Navy Lt. Richard Perry becomes an undercover man out to discover the leaders of a group of well connected men who pull off bank robberies during the McKinley administration (early 20th ...
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Navy Lt. Richard Perry becomes an undercover man out to discover the leaders of a group of well connected men who pull off bank robberies during the McKinley administration (early 20th century). Written by
Ed Stephan <email@example.com>
This film was made and released before Barbara Stanwyck and Robert Taylor were married. In the oversized, 22-page press book that the studio had prepared for the exhibitors, there were constant references to and blurb lines describing Stanwyck and Taylor as "real-life sweethearts" or "real-life heart interests", etc., stills captions particularly, typical 1930s selling points to be used in the advertising. However, somewhere between the planning and the execution, something went amiss, and the pressbook had an 8x10 snipe pasted on page three with specific instructions: Dated May 26, 1937, and addressed to Exhibitors as IMPORTANT NOTICE. It read: "Delete the phrase "real-life sweethearts" and any similar phase, or any stunts or copy along the same line from all advertising or publicity on THIS IS MY AFFAIR. In utilizing any of the press book materials you will please correct the copy, eliminating the words "real-life sweethearts." Please note that this applies to everything in the press book, publicity copy, ads, exploitation, stunts, etc. Your cooperation will be appreciated." (signed) Charles E. McCarthy-Advertising Manager See more »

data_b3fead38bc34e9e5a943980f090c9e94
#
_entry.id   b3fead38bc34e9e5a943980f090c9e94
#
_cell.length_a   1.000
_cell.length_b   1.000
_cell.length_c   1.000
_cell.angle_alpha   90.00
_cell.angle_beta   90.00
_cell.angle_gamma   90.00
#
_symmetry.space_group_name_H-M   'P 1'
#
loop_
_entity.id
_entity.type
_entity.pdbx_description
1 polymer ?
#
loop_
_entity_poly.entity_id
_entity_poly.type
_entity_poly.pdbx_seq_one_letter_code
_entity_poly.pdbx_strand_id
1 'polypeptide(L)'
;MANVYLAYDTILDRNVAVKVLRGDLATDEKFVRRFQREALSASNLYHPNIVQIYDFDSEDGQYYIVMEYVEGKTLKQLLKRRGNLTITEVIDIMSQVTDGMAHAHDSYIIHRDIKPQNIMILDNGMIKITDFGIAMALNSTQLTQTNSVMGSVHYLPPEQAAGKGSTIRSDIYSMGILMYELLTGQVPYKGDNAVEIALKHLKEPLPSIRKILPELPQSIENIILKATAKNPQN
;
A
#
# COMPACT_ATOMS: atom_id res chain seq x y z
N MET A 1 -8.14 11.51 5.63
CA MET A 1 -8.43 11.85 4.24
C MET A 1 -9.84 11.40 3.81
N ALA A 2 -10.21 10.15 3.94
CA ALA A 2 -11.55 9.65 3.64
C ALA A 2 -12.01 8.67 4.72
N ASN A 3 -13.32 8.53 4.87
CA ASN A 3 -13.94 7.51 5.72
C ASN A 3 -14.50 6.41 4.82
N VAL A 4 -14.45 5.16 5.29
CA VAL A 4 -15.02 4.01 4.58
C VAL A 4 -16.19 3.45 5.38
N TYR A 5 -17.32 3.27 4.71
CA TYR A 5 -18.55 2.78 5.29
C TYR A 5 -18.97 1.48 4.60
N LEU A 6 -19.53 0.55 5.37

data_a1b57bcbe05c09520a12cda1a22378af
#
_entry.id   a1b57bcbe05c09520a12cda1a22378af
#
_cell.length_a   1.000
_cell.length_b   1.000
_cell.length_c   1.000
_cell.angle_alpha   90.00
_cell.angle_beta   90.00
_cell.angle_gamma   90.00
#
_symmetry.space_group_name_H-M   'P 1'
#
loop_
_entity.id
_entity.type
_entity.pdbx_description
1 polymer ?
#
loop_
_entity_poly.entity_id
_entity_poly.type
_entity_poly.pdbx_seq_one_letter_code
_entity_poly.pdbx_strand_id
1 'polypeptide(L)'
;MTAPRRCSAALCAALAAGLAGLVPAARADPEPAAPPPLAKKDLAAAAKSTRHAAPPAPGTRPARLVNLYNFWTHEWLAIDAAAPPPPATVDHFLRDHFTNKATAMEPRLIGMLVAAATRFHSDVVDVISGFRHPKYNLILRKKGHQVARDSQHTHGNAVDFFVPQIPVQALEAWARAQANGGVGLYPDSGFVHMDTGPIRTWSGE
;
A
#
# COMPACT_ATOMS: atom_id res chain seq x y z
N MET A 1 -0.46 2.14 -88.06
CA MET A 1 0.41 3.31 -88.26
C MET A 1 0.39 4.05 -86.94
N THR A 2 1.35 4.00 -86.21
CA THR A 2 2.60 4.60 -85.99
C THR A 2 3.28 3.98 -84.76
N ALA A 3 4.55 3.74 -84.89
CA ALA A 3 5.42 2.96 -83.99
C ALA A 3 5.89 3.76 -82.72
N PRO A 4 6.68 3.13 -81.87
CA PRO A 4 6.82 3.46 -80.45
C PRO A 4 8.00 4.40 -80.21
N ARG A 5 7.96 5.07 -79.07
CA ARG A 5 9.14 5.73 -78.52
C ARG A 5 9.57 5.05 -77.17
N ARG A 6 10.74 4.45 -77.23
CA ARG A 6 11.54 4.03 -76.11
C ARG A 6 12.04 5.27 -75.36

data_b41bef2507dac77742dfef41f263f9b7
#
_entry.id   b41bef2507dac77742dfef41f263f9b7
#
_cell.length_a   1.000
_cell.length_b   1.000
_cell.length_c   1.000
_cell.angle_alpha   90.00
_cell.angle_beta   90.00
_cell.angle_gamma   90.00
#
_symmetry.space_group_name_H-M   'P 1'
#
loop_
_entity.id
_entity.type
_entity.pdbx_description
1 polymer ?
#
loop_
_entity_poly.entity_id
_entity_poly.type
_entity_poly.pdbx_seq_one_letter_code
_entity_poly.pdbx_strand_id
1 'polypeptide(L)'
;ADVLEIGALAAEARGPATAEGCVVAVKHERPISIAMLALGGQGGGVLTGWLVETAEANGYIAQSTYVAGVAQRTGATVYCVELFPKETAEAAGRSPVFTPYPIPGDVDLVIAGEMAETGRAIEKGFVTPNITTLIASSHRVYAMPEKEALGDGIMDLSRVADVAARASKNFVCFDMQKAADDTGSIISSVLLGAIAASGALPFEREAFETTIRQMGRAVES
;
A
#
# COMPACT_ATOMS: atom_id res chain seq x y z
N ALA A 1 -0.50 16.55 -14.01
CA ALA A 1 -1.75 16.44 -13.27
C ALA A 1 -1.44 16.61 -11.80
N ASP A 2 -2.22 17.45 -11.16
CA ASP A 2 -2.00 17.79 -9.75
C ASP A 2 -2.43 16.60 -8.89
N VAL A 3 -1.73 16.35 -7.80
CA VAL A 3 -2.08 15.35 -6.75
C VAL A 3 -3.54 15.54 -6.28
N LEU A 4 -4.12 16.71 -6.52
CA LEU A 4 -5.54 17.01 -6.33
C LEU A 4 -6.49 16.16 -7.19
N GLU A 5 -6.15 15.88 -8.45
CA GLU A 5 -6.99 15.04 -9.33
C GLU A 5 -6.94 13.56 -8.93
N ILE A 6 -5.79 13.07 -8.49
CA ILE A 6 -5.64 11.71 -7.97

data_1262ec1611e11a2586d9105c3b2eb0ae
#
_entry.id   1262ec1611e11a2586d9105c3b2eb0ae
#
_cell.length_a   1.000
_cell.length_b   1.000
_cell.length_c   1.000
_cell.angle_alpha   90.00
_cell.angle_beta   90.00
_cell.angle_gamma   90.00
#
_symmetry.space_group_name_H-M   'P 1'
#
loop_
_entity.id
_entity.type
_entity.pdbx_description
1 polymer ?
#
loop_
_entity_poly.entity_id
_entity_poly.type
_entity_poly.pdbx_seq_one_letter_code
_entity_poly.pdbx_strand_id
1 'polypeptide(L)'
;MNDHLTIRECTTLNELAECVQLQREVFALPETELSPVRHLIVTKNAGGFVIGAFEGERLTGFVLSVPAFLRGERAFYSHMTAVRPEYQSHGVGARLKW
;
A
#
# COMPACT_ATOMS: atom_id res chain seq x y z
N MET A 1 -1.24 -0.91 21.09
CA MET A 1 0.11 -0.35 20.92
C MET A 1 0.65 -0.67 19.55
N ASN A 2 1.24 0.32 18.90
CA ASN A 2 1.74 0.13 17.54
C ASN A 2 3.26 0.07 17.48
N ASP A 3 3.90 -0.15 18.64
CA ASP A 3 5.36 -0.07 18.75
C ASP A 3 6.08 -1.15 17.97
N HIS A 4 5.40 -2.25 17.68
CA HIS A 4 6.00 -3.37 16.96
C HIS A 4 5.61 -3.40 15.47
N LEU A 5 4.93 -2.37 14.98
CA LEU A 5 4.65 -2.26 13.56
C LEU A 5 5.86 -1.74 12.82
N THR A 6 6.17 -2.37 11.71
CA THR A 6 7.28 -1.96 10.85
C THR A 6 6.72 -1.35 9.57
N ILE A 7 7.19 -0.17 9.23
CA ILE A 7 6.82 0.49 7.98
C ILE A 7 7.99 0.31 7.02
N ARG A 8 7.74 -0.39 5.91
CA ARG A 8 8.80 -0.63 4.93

The opening credits list the names in picture frames with subtle tree silhouettes in the background. See more »
Battle Hymn of the Republic
(ca 1856) (uncredited)
Music by William Steffe
In the score for the scene in Arlington National Cemetary See more »
I am a huge Robert Taylor fan and I have been trying to find all of his films. This is one I did not have, but I watched it recently on Fox Movie Channel, and was very disappointed. I know he was a contract player with little control over his scripts, but the acting was as bad as the script. Victor McLaglen was even bad, and Brian DonLevy was almost unrecognizable. Considering the relations off screen between Taylor and Stanwyck, it was surprising how little chemistry there was on screen between the two of them. But the premise of the film was so ridiculous: that the President of the U.S. would order a Navy Lt to leave the service secretly to hunt down bank robbers, and report only to the President, that it made it hard to appreciate anything else about the film. The death row scenes were entirely unmoving. The only thing worse than Taylor's acting was Stanwyck's singing. She got better later in Ball of Fire-thank heavens.
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